Pitfalls to Avoid in Group Ownership of 1031 Exchange Property

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Two years ago the IRS issued guidelines for taxpayers who wish to buy a small slice of a large property. Their ruling covers groups that are put together by promoters, or "sponsors" and is intended to cover groups comprised of people who don't know each other. These groups are known as "Tenants-In-Common", or "T.I.C.s" and most often called "TICs" (rhymes with "sticks") in the real estate industry.

The ruling sets out the minimum requirements that must be met before the IRS will accept an application for a group's exemption from the partnership rules. Being subject to the IRS's partnership rules would be fatal for a TIC.

Since this ruling was released, the TIC industry has exploded and is easily the fastest growing segment of the real estate industry.

A quick search for "tenants in common" on Google as I write this article produced over 471,000 hits. Allowing for duplicates, etc., this means that there are a couple of hundred thousand web sites trying to market TIC properties. Pretty amazing when you learn that only one group has applied for approval of their transaction (or so the IRS tells us -- they have approved only one and claim they have denied none).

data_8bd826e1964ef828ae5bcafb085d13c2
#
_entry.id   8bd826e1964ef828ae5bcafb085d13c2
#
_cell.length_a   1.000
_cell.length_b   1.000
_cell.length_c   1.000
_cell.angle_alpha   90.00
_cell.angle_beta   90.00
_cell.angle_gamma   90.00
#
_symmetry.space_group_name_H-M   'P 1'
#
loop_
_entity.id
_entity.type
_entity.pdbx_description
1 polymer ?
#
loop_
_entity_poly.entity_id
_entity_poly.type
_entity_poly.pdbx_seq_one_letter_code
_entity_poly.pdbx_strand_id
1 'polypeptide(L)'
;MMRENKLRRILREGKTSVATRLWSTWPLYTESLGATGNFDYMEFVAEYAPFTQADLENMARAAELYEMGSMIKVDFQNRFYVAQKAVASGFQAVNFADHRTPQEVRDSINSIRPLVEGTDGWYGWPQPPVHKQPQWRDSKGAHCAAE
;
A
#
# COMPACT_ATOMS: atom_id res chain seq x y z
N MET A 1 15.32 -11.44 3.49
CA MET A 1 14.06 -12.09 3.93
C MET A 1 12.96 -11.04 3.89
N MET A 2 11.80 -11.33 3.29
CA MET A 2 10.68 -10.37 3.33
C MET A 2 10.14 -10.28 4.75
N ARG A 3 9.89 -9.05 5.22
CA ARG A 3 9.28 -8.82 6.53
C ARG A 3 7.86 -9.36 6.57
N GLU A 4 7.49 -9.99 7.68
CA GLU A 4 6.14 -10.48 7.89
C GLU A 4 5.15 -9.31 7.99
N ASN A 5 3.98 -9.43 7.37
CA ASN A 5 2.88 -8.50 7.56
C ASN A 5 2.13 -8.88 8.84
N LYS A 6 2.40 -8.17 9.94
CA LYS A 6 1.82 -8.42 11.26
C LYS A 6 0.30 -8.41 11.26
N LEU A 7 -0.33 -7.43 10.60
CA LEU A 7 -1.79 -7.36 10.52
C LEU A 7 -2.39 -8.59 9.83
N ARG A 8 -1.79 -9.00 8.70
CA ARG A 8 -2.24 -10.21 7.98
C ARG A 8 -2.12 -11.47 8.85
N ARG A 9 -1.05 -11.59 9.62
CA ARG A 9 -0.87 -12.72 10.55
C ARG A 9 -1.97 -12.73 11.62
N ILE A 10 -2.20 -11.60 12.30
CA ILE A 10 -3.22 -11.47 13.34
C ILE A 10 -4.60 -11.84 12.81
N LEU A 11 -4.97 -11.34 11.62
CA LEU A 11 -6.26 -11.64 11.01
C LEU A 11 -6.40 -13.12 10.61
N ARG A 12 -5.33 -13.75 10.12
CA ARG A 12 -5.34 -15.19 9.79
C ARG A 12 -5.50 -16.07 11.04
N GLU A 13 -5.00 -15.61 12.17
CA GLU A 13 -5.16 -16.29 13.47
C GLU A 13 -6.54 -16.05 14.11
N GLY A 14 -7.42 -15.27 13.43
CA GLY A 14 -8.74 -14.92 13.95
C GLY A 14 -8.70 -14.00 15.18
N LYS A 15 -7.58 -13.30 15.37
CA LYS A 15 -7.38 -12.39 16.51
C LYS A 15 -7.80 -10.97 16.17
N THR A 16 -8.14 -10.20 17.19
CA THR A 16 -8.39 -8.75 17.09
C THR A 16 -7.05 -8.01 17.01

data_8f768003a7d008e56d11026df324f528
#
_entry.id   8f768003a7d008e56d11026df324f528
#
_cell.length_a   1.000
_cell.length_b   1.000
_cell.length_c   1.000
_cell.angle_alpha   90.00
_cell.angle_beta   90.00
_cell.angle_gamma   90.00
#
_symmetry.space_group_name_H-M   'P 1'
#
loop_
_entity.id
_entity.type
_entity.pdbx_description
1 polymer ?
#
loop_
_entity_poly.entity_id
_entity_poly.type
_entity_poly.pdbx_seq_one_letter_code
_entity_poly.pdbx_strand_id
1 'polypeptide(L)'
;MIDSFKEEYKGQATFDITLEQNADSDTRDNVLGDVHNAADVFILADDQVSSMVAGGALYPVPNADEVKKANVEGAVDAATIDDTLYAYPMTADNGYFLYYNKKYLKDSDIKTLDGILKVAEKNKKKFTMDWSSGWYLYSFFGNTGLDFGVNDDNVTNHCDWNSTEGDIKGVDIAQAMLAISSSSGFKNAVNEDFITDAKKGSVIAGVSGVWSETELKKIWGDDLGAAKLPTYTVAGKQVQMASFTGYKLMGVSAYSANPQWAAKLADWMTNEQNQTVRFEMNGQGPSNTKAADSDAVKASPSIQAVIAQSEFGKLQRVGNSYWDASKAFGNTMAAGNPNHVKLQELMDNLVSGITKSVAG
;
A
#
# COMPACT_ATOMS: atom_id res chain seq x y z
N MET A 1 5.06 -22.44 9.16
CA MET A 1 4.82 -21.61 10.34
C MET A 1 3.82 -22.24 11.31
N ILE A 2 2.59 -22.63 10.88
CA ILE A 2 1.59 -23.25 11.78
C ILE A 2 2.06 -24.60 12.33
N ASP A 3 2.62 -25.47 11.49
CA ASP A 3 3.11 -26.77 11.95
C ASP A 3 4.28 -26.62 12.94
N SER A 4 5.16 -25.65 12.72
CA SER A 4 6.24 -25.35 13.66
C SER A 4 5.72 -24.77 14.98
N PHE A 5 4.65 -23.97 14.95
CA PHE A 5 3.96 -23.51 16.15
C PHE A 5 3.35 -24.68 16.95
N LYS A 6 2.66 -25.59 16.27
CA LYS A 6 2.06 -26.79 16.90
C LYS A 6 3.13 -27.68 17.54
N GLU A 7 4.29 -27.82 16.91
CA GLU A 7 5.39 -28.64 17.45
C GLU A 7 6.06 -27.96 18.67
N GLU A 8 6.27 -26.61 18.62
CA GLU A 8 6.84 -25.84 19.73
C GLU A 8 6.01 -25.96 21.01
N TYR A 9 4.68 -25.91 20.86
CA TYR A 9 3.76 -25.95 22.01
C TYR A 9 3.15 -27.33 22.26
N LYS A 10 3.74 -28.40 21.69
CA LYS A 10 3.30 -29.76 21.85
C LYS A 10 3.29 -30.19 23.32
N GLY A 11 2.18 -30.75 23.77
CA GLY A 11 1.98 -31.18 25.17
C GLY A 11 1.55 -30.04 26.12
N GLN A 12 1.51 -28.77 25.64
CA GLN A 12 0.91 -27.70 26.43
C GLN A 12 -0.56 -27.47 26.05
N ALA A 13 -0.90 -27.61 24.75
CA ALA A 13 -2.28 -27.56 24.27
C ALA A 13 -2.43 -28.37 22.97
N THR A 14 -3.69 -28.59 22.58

While these transactions can be very beneficial to some investors, we advise our clients to approach them very carefully. We continually observe cautious, conservative investors getting carried away by a slick marketing brochure.

Remember that the IRS guidelines are the minimum that are required to get a ruling.

We've seen some really awful programs, that don't even come close to meeting the minimums, being aggressively marketed as being blessed by the IRS since they meet most of the requirements, or "the major requirements" of the ruling.

We've seen some really greedy promoters pushing really bad properties through some very beautiful advertising pieces. Our advice to our clients is to approach these investments with great care: do your due diligence. Ask yourself this question "If this is such a great investment, why do they need me to invest in it?". Make sure that you know exactly what compensation the sponsor is going to receive by putting the deal together. There is nothing wrong with making a profit, but not by gouging trusting and unsophisticated people.

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